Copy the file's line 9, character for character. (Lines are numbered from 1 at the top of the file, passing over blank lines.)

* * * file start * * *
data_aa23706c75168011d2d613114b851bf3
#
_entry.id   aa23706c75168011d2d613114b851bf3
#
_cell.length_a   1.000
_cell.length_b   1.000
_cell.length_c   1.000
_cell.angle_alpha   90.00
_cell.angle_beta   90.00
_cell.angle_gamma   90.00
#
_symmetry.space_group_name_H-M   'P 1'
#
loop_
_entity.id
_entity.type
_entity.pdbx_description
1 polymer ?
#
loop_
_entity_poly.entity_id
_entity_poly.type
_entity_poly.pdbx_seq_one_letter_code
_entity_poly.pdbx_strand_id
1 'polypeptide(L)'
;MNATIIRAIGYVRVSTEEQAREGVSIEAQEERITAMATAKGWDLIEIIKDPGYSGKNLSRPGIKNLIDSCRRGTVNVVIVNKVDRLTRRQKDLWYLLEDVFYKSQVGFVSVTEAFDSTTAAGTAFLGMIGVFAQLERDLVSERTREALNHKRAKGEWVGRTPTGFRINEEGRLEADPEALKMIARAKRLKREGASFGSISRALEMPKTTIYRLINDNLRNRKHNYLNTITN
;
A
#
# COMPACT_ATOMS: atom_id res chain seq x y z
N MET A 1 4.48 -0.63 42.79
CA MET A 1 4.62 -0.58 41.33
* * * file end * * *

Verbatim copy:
_cell.angle_beta   90.00